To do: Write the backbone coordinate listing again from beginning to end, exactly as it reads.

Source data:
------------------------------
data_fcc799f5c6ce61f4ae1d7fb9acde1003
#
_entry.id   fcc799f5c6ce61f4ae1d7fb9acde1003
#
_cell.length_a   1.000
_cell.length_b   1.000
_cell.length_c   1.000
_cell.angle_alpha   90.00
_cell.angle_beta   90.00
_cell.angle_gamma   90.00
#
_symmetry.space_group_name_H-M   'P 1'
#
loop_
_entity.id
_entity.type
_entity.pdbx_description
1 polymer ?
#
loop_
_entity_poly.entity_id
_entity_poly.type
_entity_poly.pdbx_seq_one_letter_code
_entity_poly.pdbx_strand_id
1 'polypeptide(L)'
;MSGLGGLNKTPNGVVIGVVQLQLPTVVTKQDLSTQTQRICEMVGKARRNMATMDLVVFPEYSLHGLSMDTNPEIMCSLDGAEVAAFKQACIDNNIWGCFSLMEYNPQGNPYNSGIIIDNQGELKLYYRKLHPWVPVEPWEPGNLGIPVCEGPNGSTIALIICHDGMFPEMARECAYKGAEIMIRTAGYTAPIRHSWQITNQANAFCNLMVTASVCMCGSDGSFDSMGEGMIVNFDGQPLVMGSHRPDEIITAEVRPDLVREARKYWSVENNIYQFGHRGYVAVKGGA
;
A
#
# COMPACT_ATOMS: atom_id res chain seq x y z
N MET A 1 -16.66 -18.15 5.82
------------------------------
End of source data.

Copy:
data_fcc799f5c6ce61f4ae1d7fb9acde1003
#
_entry.id   fcc799f5c6ce61f4ae1d7fb9acde1003
#
_cell.length_a   1.000
_cell.length_b   1.000
_cell.length_c   1.000
_cell.angle_alpha   90.00
_cell.angle_beta   90.00
_cell.angle_gamma   90.00
#
_symmetry.space_group_name_H-M   'P 1'
#
loop_
_entity.id
_entity.type
_entity.pdbx_description
1 polymer ?
#
loop_
_entity_poly.entity_id
_entity_poly.type
_entity_poly.pdbx_seq_one_letter_code
_entity_poly.pdbx_strand_id
1 'polypeptide(L)'
;MSGLGGLNKTPNGVVIGVVQLQLPTVVTKQDLSTQTQRICEMVGKARRNMATMDLVVFPEYSLHGLSMDTNPEIMCSLDGAEVAAFKQACIDNNIWGCFSLMEYNPQGNPYNSGIIIDNQGELKLYYRKLHPWVPVEPWEPGNLGIPVCEGPNGSTIALIICHDGMFPEMARECAYKGAEIMIRTAGYTAPIRHSWQITNQANAFCNLMVTASVCMCGSDGSFDSMGEGMIVNFDGQPLVMGSHRPDEIITAEVRPDLVREARKYWSVENNIYQFGHRGYVAVKGGA
;
A
#
# COMPACT_ATOMS: atom_id res chain seq x y z
N MET A 1 -16.66 -18.15 5.82